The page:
A new 2D heterostructure-based FET and memory device offers a more efficient and versatile alternative to conventional electronics.
Transistors, the linchpin of modern electronics like computers and smartphones, utilize semiconducting materials to control electrical flow by switching, detecting, and amplifying current. As traditional transistors approach their performance limits, engineers explore innovative designs using novel materials and configurations to enhance performance, shrink size, or introduce unique capabilities. Notably, reconfigurable field-effect transistors (FETs) are on the horizon, promising to streamline electronics by merging distinct functionalities, such as the traits of unipolar n- and p-type semiconductors, into one device.
Researchers from National Tsing Hua University, National Chung Hsing University, and other Chinese institutes have developed a new reconfigurable device using a 2D heterostructure, which can function as a transistor and memory.
The reconfigurable transistor developed by the researchers can be adjusted through a light-activated process called photoinduced trapping. This technique allowed the team to dynamically manage the holes/electrons trapped between hBN and SiO2 within the device, thus altering the device’s channel doping setup. The team noted in their research that they’ve developed a reconfigurable FET using a hexagonal boron nitride/rhenium diselenide/hexagonal boron nitride (hBN/ReSe2/hBN) heterostructure, which boasts a non-volatile and adjustable polarity.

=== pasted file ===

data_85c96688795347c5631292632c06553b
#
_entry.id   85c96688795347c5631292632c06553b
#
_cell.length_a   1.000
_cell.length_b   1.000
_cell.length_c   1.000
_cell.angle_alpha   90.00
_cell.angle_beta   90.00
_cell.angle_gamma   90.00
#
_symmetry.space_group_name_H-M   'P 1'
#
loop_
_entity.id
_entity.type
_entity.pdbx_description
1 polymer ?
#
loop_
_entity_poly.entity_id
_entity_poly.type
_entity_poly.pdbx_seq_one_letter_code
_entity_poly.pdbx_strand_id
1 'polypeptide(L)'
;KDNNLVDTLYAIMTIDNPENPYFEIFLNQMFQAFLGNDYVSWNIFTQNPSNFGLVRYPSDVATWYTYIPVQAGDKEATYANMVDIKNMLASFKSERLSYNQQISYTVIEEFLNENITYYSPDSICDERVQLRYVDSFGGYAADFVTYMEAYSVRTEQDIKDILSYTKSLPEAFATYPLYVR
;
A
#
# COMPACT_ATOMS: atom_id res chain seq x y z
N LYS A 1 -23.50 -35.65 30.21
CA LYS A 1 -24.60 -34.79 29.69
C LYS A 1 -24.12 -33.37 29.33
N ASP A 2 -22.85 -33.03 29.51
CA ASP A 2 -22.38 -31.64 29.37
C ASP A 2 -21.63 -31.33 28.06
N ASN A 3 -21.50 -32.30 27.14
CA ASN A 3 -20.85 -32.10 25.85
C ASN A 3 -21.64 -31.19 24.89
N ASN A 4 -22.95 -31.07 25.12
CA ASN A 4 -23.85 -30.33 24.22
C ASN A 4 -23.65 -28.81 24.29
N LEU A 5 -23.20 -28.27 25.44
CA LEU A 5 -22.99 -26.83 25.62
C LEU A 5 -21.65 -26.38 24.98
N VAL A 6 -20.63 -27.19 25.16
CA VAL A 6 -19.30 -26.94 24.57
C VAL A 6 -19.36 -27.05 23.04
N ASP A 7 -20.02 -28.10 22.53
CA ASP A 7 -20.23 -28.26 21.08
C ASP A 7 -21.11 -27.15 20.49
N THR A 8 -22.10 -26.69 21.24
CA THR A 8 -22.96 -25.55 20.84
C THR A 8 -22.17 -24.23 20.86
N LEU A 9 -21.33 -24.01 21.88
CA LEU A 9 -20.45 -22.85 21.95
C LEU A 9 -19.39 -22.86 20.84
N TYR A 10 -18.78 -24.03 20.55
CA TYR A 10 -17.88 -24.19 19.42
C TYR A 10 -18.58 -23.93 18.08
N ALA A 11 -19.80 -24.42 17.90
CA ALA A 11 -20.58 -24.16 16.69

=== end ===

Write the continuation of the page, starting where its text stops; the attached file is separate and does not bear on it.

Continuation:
The team’s innovative design produces a transistor capable of operating across various charge transport regimes, potentially enhancing the efficiency of computing and memory devices across numerous electronics applications. The team mentioned in their research that a photoinduced trapping mechanism propels photoexcited holes or electrons into the interface between the hBN and the silicon dioxide substrate. The adaptable FET can transition between transistor and memory modes. Multiple FETs can design inverter, AND, OR, NAND, NOR, XOR, and XNOR circuits. Additionally, these devices can emulate synaptic functions suitable for neuromorphic computing systems in memory-mode operation.
In the future, the team’s adaptable transistor might be instrumental in creating high-performance circuits for neuromorphic computing. These systems are engineered to mimic the structure and operations of neural circuits found in the brain.
Reference: Meng-Yu Tsai et al, A reconfigurable transistor and memory based on a two-dimensional heterostructure and photoinduced trapping, Nature Electronics (2023). DOI: 10.1038/s41928-023-01034-7